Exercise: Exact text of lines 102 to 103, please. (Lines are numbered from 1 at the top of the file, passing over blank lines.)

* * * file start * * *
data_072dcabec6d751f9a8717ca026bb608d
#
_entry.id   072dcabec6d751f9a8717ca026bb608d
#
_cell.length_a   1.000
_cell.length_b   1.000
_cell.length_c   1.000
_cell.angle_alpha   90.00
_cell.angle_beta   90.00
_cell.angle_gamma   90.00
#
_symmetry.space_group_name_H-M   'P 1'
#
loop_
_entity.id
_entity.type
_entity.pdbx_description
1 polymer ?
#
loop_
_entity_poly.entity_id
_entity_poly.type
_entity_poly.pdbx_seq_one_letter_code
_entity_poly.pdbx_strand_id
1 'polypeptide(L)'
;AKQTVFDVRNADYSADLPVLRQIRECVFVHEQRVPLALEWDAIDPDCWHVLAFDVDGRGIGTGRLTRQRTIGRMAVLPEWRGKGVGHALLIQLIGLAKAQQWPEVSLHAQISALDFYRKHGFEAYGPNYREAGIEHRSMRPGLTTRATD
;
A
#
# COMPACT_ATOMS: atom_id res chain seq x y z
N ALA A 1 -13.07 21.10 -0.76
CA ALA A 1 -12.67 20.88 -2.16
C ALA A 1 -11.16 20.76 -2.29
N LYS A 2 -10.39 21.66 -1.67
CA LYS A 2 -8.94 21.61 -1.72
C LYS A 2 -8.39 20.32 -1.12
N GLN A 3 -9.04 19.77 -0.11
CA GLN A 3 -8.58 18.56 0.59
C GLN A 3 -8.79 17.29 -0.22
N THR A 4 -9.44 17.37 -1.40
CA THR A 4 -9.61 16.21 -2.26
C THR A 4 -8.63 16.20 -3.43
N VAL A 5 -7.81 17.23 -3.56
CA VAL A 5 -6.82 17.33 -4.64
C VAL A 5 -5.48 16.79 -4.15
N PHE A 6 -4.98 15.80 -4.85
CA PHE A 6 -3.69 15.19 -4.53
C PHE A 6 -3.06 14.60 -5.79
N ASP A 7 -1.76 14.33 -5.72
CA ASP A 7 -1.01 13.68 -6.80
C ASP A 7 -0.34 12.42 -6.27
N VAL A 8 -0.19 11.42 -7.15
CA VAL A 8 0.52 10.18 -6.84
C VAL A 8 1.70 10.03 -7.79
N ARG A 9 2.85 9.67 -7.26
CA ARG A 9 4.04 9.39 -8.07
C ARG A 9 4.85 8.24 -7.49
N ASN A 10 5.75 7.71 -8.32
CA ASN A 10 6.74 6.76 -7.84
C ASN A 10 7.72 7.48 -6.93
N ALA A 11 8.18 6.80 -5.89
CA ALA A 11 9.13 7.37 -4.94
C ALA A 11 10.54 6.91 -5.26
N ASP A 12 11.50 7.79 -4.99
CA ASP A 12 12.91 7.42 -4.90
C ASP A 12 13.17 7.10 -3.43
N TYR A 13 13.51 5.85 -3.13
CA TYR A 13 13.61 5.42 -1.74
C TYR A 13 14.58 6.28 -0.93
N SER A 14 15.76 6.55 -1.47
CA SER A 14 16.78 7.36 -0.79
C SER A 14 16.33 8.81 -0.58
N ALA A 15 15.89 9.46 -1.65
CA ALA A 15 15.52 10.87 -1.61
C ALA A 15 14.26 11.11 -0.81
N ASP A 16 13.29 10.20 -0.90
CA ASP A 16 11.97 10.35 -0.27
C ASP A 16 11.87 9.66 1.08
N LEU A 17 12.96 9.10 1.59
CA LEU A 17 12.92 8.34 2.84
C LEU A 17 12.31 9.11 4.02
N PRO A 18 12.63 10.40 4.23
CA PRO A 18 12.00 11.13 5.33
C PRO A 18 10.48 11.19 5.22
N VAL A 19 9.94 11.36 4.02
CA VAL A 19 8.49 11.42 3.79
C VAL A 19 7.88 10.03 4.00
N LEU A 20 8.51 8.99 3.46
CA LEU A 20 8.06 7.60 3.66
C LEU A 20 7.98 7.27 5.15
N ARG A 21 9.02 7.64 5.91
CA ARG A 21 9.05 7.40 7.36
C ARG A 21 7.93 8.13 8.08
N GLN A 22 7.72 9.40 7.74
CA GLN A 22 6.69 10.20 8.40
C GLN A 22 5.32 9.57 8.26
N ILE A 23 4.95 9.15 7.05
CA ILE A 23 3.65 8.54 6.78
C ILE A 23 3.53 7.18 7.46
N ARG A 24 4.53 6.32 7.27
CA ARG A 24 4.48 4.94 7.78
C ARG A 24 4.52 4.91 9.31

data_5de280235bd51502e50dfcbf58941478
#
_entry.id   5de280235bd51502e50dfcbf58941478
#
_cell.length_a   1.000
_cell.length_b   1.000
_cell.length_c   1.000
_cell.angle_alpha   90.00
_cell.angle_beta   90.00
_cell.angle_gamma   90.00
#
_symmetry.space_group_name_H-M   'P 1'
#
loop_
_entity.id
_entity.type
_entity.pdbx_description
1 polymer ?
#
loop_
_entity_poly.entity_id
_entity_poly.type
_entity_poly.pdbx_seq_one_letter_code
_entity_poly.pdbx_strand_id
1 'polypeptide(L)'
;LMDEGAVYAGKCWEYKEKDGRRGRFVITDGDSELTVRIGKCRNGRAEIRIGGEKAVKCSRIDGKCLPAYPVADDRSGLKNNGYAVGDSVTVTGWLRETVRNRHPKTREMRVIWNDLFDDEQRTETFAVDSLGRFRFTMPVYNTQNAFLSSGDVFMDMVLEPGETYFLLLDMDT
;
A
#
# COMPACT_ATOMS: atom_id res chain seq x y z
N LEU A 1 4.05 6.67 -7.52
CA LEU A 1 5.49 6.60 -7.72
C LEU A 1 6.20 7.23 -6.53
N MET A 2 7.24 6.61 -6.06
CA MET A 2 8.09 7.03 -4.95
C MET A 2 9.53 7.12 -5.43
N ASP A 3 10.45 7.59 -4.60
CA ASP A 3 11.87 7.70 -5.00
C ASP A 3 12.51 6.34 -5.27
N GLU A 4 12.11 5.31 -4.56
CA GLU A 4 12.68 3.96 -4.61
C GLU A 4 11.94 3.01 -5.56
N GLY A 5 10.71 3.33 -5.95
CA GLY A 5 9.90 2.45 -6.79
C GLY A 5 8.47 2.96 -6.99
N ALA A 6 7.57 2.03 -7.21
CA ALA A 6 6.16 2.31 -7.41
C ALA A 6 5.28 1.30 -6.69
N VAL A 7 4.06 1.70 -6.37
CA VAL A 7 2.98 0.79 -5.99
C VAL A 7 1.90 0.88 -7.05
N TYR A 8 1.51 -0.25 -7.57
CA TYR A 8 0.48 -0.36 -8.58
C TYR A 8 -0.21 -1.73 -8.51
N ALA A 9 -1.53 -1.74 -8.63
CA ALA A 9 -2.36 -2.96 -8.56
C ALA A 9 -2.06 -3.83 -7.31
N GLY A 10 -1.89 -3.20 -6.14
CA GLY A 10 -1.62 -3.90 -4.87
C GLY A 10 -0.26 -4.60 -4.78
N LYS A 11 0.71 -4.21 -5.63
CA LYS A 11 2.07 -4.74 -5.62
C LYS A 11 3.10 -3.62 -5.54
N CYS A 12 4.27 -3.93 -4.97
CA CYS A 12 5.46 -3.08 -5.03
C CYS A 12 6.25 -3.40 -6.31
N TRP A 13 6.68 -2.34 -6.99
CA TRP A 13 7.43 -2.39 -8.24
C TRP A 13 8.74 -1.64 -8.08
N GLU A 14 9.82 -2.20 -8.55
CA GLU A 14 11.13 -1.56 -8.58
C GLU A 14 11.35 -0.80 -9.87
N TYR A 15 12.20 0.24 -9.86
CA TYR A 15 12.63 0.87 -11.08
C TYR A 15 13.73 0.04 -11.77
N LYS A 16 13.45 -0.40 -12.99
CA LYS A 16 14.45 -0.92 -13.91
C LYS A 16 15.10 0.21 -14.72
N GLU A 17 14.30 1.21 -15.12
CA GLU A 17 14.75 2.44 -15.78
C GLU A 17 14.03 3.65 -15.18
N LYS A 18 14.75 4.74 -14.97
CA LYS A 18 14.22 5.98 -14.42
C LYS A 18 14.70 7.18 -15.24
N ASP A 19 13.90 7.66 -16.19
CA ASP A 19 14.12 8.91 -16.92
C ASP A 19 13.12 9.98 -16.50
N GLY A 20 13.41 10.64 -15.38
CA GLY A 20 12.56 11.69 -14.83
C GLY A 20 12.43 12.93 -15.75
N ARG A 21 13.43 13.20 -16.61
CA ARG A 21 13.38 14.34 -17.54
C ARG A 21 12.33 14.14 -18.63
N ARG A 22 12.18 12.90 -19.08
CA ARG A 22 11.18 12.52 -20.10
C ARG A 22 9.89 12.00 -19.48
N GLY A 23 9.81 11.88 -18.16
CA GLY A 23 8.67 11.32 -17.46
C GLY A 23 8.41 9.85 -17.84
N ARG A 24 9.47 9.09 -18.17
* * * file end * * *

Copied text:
C ARG A 24 4.52 4.91 9.31

data_5de280235bd51502e50dfcbf58941478